THE establishment of a fellowship in creative art at the University of Michigan was a notable event in the first year of the administration of President Marion LeRoy Burton. It was his belief that the presence of a creative artist on the campus would be stimulating to the whole college community. Even though he taught no classes, the continuation of his own work under favorable circumstances would be a great inspiration. President Burton proposed the creation of such a fellowship at a conference of the deans on December 15, 1920. On the next day the Regents gave formal approval to the plan and expressed the hope that some gift would make its establishment possible. It was also suggested that it might be possible to offer the proposed fellowship to the poet Robert Frost as the first incumbent.
A little later this was made possible through a gift of five thousand dollars from the Honorable Chase S. Osborn, of Sault Ste Marie, former Governor of the State and Regent of the University. A similar gift by an anonymous donor extended the fellowship through the following year and enabled Frost to spend a large part of the two academic years 1921-23 in Ann Arbor, where he carried on a program of informal but highly stimulating conferences with a large group of students. The response to the poet's striking personality and original and highly individual approach to the art of writing was evident in a great increase of students interested in creative writing, especially in poetry. As part of the program a number of distinguished American poets came to Ann Arbor during this period to give lectures and to meet with Frost's students.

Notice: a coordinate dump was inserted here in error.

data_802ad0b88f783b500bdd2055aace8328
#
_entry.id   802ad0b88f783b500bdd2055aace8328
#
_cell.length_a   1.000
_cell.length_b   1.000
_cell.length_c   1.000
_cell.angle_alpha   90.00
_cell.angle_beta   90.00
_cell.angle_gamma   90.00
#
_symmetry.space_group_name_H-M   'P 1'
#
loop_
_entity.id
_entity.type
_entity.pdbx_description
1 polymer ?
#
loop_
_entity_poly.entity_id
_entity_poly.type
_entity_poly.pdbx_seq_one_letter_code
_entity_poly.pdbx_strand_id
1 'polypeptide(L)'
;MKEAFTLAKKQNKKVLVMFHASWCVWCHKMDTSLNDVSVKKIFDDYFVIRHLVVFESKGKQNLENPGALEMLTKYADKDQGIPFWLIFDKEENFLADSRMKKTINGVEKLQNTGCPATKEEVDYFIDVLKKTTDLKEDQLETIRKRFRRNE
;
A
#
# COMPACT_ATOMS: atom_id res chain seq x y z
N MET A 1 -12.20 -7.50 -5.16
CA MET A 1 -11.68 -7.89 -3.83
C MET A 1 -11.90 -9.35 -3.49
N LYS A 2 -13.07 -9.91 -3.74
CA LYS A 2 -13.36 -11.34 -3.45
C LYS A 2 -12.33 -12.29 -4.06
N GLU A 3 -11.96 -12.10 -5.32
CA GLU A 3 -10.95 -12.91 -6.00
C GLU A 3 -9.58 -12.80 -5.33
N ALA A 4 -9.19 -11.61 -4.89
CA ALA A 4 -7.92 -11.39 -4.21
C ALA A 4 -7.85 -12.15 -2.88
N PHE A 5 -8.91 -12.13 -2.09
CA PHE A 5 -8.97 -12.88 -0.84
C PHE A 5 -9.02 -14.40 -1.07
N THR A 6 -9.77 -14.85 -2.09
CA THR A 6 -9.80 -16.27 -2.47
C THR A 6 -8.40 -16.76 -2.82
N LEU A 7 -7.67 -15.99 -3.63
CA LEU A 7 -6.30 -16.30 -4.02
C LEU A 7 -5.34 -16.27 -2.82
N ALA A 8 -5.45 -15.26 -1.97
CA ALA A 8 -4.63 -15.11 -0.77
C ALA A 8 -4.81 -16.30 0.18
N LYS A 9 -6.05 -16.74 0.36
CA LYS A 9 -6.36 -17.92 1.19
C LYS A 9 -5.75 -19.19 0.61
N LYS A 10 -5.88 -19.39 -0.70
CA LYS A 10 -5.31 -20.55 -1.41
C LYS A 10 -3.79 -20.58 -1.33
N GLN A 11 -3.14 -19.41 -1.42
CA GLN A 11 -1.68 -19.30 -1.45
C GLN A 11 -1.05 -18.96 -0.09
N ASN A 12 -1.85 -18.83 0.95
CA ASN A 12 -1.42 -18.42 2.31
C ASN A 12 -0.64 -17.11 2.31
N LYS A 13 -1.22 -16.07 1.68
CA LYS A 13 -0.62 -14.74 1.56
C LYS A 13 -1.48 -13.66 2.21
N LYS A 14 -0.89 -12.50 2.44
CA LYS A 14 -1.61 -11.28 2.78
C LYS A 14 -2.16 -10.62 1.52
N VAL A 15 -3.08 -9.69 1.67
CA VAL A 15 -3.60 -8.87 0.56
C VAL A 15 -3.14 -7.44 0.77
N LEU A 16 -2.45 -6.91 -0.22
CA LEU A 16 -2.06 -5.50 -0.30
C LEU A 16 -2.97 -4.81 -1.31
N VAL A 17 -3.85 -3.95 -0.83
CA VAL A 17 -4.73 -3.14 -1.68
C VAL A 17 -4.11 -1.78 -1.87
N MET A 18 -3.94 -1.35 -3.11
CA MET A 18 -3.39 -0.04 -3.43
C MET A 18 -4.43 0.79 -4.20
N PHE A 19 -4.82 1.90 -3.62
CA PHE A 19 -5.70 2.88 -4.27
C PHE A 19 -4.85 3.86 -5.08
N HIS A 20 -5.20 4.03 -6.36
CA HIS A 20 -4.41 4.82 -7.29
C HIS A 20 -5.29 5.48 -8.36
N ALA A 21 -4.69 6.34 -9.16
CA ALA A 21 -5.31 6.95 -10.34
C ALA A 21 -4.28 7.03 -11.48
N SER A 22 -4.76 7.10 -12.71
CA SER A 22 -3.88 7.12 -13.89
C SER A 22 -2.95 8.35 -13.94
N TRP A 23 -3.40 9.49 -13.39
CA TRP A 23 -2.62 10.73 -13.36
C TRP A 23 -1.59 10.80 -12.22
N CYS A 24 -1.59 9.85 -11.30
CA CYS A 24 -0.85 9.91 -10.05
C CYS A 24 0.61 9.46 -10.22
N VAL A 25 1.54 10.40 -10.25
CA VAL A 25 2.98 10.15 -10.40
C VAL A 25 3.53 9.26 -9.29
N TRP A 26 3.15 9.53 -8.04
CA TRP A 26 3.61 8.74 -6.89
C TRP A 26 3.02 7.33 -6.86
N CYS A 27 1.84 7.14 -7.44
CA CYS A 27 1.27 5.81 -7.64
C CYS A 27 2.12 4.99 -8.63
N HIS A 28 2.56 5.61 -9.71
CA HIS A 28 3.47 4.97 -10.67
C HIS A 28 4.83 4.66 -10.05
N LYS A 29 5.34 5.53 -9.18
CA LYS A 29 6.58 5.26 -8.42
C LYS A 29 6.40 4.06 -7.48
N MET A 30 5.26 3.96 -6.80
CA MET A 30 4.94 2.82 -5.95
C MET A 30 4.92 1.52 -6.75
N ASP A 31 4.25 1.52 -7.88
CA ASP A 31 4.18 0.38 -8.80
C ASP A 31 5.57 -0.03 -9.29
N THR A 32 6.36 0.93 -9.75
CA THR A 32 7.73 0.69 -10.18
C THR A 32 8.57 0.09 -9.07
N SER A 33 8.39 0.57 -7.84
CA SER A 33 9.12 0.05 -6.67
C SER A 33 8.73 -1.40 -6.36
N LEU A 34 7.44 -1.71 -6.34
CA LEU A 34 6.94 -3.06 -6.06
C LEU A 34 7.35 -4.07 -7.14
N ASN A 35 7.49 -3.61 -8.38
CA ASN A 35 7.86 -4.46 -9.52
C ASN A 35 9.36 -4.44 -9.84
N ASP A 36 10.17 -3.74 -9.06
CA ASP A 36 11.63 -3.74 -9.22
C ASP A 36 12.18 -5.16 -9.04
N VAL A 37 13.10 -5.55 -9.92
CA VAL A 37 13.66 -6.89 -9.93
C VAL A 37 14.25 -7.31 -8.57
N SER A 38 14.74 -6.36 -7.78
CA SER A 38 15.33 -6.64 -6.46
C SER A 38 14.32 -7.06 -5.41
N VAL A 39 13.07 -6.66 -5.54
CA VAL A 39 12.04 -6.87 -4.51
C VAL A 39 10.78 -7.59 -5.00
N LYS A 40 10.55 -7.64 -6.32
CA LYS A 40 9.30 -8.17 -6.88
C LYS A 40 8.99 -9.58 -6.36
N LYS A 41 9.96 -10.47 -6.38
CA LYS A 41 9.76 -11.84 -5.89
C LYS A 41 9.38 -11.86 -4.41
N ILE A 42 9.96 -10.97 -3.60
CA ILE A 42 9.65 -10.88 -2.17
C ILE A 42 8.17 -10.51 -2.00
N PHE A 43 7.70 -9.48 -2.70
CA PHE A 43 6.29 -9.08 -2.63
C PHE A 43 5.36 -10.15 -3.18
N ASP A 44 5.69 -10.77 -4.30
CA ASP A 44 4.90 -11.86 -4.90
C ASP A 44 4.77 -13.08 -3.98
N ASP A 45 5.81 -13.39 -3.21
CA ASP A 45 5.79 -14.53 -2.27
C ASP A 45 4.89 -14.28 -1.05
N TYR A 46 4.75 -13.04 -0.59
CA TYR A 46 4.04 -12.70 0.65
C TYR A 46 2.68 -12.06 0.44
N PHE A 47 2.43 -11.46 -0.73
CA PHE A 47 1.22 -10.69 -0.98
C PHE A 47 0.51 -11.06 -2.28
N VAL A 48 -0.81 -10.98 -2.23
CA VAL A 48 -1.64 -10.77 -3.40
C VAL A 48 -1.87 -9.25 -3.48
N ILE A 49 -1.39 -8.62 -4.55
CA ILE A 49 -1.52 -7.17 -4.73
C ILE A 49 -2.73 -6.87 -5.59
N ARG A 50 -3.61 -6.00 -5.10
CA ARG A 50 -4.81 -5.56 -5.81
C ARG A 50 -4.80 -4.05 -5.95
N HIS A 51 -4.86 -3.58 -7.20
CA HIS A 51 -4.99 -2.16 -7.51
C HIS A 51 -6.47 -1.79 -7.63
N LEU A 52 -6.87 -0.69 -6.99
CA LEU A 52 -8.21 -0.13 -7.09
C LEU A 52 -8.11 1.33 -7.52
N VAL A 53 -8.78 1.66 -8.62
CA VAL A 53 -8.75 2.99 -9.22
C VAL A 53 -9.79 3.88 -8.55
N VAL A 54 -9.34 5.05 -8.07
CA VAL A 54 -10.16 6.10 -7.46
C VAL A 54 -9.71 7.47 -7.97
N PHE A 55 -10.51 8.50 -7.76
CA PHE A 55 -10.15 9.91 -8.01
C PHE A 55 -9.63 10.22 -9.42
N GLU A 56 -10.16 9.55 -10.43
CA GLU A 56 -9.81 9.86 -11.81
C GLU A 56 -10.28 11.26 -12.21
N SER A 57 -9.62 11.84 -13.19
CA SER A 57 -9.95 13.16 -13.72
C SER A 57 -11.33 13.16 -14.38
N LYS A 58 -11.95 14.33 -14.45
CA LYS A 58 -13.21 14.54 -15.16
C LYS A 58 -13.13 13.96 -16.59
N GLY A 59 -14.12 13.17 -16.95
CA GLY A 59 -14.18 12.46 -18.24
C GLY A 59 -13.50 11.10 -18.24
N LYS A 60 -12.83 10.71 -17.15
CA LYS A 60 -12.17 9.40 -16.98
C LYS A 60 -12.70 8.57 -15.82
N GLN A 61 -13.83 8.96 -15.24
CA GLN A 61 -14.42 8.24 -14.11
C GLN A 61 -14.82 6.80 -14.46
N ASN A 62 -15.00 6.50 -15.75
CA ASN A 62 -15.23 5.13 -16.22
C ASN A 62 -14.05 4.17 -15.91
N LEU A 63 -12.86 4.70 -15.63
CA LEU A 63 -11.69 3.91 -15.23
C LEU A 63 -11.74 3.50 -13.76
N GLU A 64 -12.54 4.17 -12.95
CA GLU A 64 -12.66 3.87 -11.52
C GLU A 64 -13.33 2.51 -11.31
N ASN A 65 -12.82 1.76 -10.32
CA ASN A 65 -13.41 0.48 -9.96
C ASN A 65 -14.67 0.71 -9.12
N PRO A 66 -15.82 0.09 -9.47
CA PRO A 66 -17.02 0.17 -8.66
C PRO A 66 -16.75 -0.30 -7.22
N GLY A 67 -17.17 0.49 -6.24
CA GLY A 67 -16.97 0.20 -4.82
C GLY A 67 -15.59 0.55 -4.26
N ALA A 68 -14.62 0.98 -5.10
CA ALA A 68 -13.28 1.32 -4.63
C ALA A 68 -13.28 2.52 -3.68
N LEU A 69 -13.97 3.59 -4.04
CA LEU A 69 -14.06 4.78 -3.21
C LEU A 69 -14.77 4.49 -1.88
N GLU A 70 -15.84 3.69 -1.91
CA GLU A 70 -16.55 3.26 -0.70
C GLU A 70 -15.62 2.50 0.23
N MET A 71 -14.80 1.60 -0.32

A letter quoted in the President's Report for 1921-22 (p. 91) characterizes the experiment in these words:
… No single influence at Michigan has been … more significant or more beneficial than the presence of Robert Frost… We are very certain … that the Frost stability, the Frost honesty, the stray, quiet spirit of the man, is leaving its mark on the student body …
Robert Bridges, the English poet laureate, was invited to Ann Arbor to be the holder of the fellowship for the third year, 1923-24, funds for which were made available by a donor in Detroit. Bridges, however, because of his advanced age, was able to spend only a few months in Ann Arbor, from April through Commencement, when he returned to his home in England. During his residence in Ann Arbor he met many students, to whom he gave a new and somewhat different interpretation of the creative spirit in writing. He was given the honorary degree of doctor of laws in June, 1924.
During his two years' residence in Ann Arbor Robert Frost had not only endeared himself to the students and to friends on the faculty, but had proved a real inspiration to literary endeavor. An effort was accordingly made to bring him back to the University once more as the holder of a fellowship in letters which was to be a continuation of the fellowship in creative art. This fellowship, by action of the Regents, was supported from the University's general funds, and the appointment was for an indeterminate term rather than for a single year.
Frost's appointment to this new fellowship was announced November 20, 1924. He remained, however, for only the one year 1924-25, though he received the Page 287appointment for the year following. He resigned to accept a similar appointment at Amherst College, where he had made his permanent home for some time. The fellowship for the year 1925-26 was held by Jesse Lynch Williams, well known as a dramatist and writer of fiction. His year with the students of the University was in some respects a productive one, particularly through his effective help and suggestions in the practical details of authorship and creative writing.
No appointments were made to the fellowship in the following years, though Robert Frost returned for a short period in the spring of 1927 for lectures and consultation.